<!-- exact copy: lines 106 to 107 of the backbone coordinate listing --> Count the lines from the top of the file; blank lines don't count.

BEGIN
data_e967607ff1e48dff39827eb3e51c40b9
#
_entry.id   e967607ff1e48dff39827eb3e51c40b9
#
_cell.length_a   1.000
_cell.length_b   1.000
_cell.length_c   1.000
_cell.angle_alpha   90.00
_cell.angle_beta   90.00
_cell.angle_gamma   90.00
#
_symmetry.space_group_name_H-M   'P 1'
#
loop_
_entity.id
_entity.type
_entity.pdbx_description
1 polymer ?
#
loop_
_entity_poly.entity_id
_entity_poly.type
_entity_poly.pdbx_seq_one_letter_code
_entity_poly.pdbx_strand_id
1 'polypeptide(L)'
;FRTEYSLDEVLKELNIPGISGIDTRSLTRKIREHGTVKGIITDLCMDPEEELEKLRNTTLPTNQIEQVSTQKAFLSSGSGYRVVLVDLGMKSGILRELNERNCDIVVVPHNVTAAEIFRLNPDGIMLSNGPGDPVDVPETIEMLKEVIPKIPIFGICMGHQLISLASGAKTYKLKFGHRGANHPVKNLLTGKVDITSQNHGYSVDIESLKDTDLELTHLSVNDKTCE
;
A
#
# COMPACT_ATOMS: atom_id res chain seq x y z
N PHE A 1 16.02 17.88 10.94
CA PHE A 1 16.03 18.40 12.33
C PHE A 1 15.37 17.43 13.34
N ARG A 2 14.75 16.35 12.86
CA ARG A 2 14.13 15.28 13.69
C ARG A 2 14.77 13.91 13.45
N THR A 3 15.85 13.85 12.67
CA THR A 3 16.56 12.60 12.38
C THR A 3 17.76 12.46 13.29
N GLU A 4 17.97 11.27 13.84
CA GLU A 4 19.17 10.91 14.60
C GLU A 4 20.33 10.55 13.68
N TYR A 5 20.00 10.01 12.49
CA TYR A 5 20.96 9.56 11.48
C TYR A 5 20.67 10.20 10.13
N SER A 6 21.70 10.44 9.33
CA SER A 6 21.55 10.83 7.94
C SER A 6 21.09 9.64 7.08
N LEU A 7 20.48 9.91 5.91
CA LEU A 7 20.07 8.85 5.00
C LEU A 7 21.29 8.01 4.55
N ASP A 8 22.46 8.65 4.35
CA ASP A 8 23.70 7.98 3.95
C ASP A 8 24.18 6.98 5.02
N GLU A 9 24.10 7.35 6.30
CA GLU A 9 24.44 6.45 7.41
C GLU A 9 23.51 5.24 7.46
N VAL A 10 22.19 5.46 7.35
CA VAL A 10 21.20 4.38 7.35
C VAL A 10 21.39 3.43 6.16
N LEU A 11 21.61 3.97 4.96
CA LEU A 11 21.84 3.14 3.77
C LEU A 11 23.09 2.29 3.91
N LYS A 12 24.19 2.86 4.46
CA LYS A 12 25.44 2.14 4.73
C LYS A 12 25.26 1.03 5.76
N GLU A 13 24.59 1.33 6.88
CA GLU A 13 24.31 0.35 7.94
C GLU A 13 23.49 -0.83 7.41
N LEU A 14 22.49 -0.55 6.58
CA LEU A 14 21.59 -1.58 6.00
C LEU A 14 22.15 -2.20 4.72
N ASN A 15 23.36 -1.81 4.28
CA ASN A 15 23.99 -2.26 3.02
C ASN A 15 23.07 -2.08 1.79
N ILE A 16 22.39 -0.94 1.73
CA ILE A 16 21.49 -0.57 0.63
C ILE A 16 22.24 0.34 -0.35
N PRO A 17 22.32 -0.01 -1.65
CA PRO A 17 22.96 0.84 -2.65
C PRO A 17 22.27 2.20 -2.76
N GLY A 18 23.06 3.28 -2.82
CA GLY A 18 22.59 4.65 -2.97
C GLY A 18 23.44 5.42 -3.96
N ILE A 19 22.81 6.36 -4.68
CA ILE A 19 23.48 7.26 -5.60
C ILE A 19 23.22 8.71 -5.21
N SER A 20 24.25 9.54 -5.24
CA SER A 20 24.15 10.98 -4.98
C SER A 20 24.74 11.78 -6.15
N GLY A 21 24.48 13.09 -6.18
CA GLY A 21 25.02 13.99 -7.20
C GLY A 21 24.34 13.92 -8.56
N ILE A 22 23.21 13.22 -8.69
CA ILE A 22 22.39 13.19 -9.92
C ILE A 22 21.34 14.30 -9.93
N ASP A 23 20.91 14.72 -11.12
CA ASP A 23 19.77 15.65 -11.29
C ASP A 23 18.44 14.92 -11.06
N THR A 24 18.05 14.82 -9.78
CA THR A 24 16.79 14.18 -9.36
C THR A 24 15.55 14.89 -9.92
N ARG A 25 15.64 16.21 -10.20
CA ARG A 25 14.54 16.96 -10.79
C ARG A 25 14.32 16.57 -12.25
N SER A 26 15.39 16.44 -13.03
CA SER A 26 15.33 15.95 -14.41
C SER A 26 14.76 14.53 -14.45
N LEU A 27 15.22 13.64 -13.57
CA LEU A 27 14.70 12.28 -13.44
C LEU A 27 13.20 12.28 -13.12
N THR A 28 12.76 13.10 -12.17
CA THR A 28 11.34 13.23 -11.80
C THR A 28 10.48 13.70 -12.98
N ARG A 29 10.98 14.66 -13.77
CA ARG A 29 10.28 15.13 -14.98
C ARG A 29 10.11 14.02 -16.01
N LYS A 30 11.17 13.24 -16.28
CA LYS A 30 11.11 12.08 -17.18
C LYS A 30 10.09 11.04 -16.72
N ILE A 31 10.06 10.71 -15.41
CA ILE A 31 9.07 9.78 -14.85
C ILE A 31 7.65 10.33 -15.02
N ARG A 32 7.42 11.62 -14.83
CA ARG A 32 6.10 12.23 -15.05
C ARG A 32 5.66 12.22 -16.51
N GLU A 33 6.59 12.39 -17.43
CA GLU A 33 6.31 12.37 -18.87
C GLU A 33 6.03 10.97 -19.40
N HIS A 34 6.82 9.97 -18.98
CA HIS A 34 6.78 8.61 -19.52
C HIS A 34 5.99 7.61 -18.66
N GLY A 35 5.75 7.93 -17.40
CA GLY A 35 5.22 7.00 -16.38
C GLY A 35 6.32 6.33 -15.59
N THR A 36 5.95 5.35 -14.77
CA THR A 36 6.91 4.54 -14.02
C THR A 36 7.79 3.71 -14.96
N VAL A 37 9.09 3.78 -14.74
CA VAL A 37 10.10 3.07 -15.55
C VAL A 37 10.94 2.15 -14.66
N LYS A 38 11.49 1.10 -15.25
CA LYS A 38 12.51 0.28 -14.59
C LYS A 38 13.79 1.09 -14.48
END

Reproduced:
N SER A 26 15.39 16.44 -13.03
CA SER A 26 15.33 15.95 -14.41